I’m so happy to be able to document my first warm-fuzzy moment today. I was prepared to see lots of grumpy bus riders since the weather was terrible, and perhaps because he also expected this, the driver of the evening M23 Crosstown was jovial and charming and stopped all gripes in their tracks. He often announces that “excuse me” is the magic phrase for moving to the back of the bus when it’s extremely crowded, but this evening he must have sensed the bad karma brewing because he said “Ladies and gentlemen, we have a VIP section for the very important people, and it’s right up the stairs in the back of the bus. We are serving water…apple juice…and fruit punch.” A little girl asked her father, “Not really, right daddy?” as she looked around to make sure she wasn’t the only one who’d missed out on the free drink. It was so freaking heart-warming that we all laughed, and the tension of the women with ruined blowouts and the haggard parents returning with children from the Chelsea Piers was diffused. Only one little old man who was stuck standing in the accordion-like middle section of the bus was unmoved, but he was hanging on for dear life as other passengers dipped under his arm to pass him (no, no one offered their seat…but I don’t want to sully the positivity of this moment by addressing that). I wanted to give his protective bulletproof cocoon a hug.
The case that I hear made for most rudeness in NYC is that people are tuned out and just don’t notice they’re doing anything inconveniencing. My husband, who is the most well-meaning person I know, uses this explanation for the ten or so daily times when he is a little oafish (and I accept it with a smile because he is an amazing cook and doesn’t even hate me for NEVER doing the dishes). But the problem with saying “Oops, I didn’t notice” is that it forces those of us who DO notice to pick up all the slack. The guy on the bus wearing headphones while reading his Kindle is obviously not going to hear the driver say “Move to the back,” nor is he going to see the crowd waiting down the block to board at the next stop, so he can’t be blamed for standing in the middle and blocking traffic, right? What’s the difference between an hour-long or 55-minute ride crosstown, right? Grrr.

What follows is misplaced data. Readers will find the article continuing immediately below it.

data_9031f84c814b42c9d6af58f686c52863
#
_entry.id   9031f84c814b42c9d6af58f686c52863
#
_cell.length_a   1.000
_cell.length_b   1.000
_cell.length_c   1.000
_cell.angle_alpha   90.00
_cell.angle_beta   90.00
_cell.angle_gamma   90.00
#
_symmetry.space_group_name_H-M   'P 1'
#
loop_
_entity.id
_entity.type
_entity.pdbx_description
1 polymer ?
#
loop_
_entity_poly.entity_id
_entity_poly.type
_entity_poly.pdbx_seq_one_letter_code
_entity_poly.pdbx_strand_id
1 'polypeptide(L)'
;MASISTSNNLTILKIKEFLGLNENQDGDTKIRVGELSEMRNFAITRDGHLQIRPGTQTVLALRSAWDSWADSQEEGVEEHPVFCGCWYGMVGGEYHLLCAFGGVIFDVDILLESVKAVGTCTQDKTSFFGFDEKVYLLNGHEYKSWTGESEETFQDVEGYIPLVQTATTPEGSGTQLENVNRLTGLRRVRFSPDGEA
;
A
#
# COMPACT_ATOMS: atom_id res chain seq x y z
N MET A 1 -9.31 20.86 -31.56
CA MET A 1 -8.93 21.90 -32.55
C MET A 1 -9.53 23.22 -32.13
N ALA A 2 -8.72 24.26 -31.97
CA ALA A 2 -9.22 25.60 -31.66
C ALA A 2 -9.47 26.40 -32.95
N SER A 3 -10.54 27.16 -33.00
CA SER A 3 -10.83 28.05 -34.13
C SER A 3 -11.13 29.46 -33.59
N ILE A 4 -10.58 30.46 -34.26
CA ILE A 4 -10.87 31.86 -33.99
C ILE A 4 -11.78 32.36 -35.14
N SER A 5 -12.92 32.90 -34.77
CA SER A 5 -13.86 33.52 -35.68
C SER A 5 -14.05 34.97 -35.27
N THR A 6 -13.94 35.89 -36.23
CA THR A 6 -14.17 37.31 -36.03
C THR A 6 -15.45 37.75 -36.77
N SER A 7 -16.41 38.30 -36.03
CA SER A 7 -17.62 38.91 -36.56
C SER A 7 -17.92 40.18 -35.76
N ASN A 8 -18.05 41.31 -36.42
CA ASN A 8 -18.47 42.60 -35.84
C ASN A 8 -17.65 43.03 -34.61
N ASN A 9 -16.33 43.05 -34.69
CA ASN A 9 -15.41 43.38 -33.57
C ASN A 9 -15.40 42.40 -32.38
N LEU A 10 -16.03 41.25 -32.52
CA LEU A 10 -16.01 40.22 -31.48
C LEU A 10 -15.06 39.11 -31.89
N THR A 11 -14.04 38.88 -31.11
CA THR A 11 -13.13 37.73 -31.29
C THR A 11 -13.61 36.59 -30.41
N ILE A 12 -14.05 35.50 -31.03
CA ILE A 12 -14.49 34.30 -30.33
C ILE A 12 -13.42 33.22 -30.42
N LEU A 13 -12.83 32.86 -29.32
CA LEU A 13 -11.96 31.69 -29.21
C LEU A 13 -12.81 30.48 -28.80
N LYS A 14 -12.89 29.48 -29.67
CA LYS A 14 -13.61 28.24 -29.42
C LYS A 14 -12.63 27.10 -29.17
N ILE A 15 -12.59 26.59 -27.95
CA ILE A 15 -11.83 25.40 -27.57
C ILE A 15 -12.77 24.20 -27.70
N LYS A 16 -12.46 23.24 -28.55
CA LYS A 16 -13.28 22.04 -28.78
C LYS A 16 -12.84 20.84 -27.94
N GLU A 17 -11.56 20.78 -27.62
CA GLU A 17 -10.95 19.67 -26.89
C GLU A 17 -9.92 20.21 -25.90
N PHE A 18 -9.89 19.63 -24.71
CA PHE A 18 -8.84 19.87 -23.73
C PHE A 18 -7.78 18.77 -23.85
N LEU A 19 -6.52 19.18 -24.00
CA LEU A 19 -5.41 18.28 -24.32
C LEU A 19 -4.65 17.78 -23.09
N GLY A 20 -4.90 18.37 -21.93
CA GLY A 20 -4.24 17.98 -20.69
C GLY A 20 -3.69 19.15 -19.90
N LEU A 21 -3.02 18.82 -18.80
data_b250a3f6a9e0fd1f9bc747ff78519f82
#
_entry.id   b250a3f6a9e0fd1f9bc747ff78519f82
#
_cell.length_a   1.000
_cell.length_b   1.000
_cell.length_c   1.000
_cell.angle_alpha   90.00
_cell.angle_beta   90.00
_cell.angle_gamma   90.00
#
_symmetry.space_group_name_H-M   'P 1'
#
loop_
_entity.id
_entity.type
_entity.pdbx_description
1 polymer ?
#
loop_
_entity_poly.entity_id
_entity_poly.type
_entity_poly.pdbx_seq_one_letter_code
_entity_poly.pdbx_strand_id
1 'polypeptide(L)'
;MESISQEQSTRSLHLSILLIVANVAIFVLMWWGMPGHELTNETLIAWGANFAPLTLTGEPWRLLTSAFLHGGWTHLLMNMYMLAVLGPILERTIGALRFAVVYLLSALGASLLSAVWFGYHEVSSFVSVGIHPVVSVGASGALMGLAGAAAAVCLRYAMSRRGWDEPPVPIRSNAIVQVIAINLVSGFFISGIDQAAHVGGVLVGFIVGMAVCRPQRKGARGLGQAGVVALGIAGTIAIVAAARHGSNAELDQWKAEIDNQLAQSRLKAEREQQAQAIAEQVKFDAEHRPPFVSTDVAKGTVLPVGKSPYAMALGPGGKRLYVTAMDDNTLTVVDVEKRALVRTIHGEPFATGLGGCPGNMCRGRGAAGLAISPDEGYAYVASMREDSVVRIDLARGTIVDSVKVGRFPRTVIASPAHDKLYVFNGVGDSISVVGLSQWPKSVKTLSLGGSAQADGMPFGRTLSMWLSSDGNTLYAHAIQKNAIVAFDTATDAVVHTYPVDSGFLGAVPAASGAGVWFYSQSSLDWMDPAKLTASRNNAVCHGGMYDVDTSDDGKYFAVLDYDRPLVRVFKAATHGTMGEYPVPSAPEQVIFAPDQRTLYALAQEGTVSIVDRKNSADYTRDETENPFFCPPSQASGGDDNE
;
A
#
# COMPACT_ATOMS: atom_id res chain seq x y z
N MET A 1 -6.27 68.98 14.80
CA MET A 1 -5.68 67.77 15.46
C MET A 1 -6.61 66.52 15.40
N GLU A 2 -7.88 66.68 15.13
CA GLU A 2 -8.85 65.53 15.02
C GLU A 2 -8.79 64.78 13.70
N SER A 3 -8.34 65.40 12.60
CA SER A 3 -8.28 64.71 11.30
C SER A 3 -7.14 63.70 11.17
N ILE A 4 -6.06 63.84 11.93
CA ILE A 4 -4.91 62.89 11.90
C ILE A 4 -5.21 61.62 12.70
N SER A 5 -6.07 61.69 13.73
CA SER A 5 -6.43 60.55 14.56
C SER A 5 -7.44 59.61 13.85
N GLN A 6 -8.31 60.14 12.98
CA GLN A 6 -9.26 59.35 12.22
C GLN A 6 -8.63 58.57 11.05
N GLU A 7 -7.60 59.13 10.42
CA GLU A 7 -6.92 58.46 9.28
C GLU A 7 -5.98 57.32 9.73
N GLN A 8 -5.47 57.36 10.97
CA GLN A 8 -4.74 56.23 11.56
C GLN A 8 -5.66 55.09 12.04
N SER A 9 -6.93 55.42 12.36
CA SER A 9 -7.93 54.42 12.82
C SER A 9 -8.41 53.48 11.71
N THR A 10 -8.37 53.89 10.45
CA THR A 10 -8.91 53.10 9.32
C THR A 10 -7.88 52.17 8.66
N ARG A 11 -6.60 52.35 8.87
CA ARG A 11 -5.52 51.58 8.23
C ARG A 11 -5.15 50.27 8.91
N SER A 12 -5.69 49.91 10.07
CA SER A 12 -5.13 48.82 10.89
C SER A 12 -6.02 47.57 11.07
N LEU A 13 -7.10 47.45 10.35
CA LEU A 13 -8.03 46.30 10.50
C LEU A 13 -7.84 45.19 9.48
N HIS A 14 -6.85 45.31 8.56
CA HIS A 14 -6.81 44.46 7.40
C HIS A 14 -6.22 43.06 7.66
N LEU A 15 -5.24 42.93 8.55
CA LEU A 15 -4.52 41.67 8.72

The worst form of oblivious rudeness, in my opinion, is seat obstruction. There are days when I still have pep in my step despite having walked an average of eight miles, and I’ll happily stand and let the fatigued grab seats. But most days I’m beat, and while I will NEVER push past exiting passengers to slam my ass down before anyone else’s (nothing is more primal than watching women wearing Louboutins racing for relief at rush hour), I will sit on any bag taking up a seat. I have done this several times. Why not request that the person move his or her imposing item, you might ask? Because I don’t do it. I can’t imagine flopping my things down and remaining unaware, throughout an increasingly crowded train ride, that I’m preventing others from being comfortable, so I expect all those who have not been frontally lobotomized to move their belongings accordingly. Rainy days are THE WORST for this, because no one wants to set their things on the wet floor…but inclement weather’s uncanny ability to turn the asshole knob way up on New Yorkers is another story entirely.
I became so tired of crushing RayBans that I whipped up this T during a particularly rainy and miserable week. Everyone was confused by the insertion of the H into SIT (I’m trying to be kid-friendly!), so I’ll make that clearer when I have it professionally printed. But some male models doing a Michael Kors shoot got it and loved it, and that’s enough for me!